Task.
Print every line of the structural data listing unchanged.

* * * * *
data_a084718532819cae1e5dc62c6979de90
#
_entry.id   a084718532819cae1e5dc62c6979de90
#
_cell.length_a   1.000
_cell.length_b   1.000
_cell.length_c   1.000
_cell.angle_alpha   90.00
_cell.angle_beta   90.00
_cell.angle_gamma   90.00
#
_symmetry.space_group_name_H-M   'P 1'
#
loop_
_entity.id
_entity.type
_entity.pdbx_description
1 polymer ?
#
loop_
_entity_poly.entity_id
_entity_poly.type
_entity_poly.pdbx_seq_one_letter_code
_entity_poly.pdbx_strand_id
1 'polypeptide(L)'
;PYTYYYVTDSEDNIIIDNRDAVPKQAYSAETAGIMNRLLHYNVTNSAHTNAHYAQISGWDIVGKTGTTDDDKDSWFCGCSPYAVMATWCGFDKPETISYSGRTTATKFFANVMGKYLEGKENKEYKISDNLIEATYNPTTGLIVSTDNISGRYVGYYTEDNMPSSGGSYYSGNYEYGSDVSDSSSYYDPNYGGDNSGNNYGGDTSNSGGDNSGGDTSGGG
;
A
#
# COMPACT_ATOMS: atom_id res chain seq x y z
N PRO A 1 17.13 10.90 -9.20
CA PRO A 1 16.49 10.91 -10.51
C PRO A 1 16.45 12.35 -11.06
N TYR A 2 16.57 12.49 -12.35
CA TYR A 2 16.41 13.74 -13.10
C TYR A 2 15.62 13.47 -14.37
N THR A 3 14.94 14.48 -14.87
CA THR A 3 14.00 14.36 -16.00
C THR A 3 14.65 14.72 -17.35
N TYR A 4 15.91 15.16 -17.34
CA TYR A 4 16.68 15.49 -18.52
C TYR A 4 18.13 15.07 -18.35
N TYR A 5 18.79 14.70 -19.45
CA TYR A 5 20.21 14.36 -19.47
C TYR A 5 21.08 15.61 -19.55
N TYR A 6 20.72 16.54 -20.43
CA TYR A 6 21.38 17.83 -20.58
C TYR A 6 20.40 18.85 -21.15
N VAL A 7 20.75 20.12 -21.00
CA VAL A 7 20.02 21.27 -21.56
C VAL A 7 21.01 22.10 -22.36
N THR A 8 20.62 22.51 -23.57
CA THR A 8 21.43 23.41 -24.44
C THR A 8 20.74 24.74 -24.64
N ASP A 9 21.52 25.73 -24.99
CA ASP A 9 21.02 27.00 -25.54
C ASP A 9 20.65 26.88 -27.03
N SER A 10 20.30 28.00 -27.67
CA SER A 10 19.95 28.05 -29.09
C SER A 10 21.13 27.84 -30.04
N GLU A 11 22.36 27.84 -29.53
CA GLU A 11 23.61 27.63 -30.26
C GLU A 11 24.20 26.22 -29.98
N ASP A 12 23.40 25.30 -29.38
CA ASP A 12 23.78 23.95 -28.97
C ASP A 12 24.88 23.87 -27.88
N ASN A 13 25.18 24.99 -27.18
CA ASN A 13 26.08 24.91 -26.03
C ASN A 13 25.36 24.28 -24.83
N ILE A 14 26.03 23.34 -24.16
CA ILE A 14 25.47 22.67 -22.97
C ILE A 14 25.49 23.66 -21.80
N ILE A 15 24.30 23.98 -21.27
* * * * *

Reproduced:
data_a084718532819cae1e5dc62c6979de90
#
_entry.id   a084718532819cae1e5dc62c6979de90
#
_cell.length_a   1.000
_cell.length_b   1.000
_cell.length_c   1.000
_cell.angle_alpha   90.00
_cell.angle_beta   90.00
_cell.angle_gamma   90.00
#
_symmetry.space_group_name_H-M   'P 1'
#
loop_
_entity.id
_entity.type
_entity.pdbx_description
1 polymer ?
#
loop_
_entity_poly.entity_id
_entity_poly.type
_entity_poly.pdbx_seq_one_letter_code
_entity_poly.pdbx_strand_id
1 'polypeptide(L)'
;PYTYYYVTDSEDNIIIDNRDAVPKQAYSAETAGIMNRLLHYNVTNSAHTNAHYAQISGWDIVGKTGTTDDDKDSWFCGCSPYAVMATWCGFDKPETISYSGRTTATKFFANVMGKYLEGKENKEYKISDNLIEATYNPTTGLIVSTDNISGRYVGYYTEDNMPSSGGSYYSGNYEYGSDVSDSSSYYDPNYGGDNSGNNYGGDTSNSGGDNSGGDTSGGG
;
A
#
# COMPACT_ATOMS: atom_id res chain seq x y z
N PRO A 1 17.13 10.90 -9.20
CA PRO A 1 16.49 10.91 -10.51
C PRO A 1 16.45 12.35 -11.06
N TYR A 2 16.57 12.49 -12.35
CA TYR A 2 16.41 13.74 -13.10
C TYR A 2 15.62 13.47 -14.37
N THR A 3 14.94 14.48 -14.87
CA THR A 3 14.00 14.36 -16.00
C THR A 3 14.65 14.72 -17.35
N TYR A 4 15.91 15.16 -17.34
CA TYR A 4 16.68 15.49 -18.52
C TYR A 4 18.13 15.07 -18.35
N TYR A 5 18.79 14.70 -19.45
CA TYR A 5 20.21 14.36 -19.47
C TYR A 5 21.08 15.61 -19.55
N TYR A 6 20.72 16.54 -20.43
CA TYR A 6 21.38 17.83 -20.58
C TYR A 6 20.40 18.85 -21.15
N VAL A 7 20.75 20.12 -21.00
CA VAL A 7 20.02 21.27 -21.56
C VAL A 7 21.01 22.10 -22.36
N THR A 8 20.62 22.51 -23.57
CA THR A 8 21.43 23.41 -24.44
C THR A 8 20.74 24.74 -24.64
N ASP A 9 21.52 25.73 -24.99
CA ASP A 9 21.02 27.00 -25.54
C ASP A 9 20.65 26.88 -27.03
N SER A 10 20.30 28.00 -27.67
CA SER A 10 19.95 28.05 -29.09
C SER A 10 21.13 27.84 -30.04
N GLU A 11 22.36 27.84 -29.53
CA GLU A 11 23.61 27.63 -30.26
C GLU A 11 24.20 26.22 -29.98
N ASP A 12 23.40 25.30 -29.38
CA ASP A 12 23.78 23.95 -28.97
C ASP A 12 24.88 23.87 -27.88
N ASN A 13 25.18 24.99 -27.18
CA ASN A 13 26.08 24.91 -26.03
C ASN A 13 25.36 24.28 -24.83
N ILE A 14 26.03 23.34 -24.16
CA ILE A 14 25.47 22.67 -22.97
C ILE A 14 25.49 23.66 -21.80
N ILE A 15 24.30 23.98 -21.27